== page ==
A Little History on Pleasure Beach From Lennie Grimaldi’s Book ‘Only In Bridgeport’



Pleasure Beach is perhaps the one park left that is a sad reminder of the demise of the premier summer resorts of New England dating from the Gay ’90s. Tourists from throughout the northeast traveled by trolley and ferryboat to visit the original 37-acre area also known as the “Million Dollar Playground.” J.H. McMahon and P.W. Wren, two wholesale liquor dealers and land developers, turned the barren, sandy island into an amusement park in 1892. Three years later, a brochure of Pleasure Beach advertised a roller coaster, boardwalk, miniature railroad, skating rink, arcade, merry-go-round, a 5000-seat coliseum, wooden horse rides on a rail (for which the park later took the name Steeple Chase Island before returning to its original name) and a track that was one of the prestigious stops on the bicycle racing circuit. It also boasted of the Pleasure Beach legend, which alleges that the island was chosen by Captain Kidd for burying vast treasures.


No exorbitant prices, an honest dollar’s worth for all,” was the motto. The Pleasure Beach Cafe served broiled lobster and soft-shell crab for 50 cents, broiled bluefish for 40 cents, and clams on the half shell (when local oyster beds were abundant) for 25 cents a dozen.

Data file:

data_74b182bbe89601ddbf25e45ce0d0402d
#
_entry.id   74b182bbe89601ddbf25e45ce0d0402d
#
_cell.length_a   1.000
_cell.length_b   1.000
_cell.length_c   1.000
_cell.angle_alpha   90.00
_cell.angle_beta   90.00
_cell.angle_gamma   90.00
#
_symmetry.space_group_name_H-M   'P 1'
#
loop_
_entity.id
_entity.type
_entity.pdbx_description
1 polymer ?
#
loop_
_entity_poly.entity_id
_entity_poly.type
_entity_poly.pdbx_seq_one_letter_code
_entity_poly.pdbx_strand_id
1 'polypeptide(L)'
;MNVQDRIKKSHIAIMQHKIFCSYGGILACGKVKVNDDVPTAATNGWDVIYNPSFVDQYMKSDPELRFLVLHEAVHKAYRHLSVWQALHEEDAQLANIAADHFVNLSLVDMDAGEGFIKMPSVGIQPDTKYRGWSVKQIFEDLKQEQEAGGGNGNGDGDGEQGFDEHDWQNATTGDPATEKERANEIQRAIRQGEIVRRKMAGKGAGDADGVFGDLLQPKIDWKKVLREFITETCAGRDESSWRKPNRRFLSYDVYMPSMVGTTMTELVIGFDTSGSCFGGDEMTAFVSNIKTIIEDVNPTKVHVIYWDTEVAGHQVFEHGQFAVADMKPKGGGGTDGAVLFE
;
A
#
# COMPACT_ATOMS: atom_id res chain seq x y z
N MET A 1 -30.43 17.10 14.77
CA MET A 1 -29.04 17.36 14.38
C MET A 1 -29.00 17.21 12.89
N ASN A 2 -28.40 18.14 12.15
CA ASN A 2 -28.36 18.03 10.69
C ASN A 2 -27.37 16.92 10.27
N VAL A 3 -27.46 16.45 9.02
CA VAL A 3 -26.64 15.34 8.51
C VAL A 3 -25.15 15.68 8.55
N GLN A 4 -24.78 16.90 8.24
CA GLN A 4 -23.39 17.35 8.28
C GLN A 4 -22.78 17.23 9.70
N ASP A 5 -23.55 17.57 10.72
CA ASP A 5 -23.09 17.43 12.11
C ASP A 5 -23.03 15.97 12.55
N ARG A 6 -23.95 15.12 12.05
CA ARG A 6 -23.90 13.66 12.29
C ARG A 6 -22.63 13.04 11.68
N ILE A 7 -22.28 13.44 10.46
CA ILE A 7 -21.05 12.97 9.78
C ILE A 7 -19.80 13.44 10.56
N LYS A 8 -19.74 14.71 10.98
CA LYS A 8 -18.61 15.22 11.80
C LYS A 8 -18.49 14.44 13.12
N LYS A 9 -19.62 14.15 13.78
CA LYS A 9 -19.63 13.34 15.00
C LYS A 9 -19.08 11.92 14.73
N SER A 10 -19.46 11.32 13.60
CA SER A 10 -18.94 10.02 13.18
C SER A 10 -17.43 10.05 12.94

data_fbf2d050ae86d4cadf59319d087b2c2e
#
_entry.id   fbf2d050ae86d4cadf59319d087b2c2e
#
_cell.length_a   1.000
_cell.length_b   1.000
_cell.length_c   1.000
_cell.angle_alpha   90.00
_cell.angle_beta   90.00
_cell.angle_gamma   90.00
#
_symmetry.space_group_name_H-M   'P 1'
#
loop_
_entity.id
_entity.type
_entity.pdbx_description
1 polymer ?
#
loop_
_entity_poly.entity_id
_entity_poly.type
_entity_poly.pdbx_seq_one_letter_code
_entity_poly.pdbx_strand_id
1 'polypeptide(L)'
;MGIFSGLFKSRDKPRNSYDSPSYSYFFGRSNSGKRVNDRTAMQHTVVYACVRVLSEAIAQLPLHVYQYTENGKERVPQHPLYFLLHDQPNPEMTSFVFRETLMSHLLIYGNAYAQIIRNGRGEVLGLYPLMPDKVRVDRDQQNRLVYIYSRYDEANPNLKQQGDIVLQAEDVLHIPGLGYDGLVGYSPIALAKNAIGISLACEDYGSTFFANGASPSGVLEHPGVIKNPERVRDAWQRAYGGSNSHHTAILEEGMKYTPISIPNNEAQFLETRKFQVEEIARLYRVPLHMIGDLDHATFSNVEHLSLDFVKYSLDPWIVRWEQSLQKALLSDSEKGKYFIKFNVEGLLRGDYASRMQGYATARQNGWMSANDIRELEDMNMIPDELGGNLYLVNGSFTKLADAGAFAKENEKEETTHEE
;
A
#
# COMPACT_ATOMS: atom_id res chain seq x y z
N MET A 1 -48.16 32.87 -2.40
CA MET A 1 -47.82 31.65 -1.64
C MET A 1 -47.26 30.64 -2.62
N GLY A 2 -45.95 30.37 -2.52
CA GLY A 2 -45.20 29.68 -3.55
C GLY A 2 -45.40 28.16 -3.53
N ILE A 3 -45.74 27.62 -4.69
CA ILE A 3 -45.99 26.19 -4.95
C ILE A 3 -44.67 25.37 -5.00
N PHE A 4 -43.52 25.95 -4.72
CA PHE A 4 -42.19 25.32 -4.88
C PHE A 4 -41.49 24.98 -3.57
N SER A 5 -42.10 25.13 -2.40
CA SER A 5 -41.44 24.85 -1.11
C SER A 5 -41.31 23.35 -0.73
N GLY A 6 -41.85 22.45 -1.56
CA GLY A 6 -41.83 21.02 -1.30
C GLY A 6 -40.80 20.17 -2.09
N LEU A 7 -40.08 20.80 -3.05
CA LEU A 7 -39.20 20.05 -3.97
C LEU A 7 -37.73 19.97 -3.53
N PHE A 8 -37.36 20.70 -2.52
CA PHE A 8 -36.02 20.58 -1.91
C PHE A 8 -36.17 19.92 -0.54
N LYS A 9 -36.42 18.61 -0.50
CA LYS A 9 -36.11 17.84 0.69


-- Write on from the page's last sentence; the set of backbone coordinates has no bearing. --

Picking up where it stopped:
McMahon and Wren, as well as other private operators, ran into some financial troubles with the help of the fires that have cursed the island through the years; the first came on August 18, 1907, and destroyed the grandstand and weaving horse rail ride. The Bridgeport Board of Park Commissioners bought the park for $220,000 in 1919 and took over full operation in 1938, running the park during its most glorious days. Through the Depression it was a place to relax–on the glittery carousel, roller coaster or in the big-band ballroom. In its heyday, Pleasure Beach attracted hundreds of thousands each year. In the 1950s the amusement center began to falter through the city’s willingness to allow it to deteriorate and due to declining tourist revenues.



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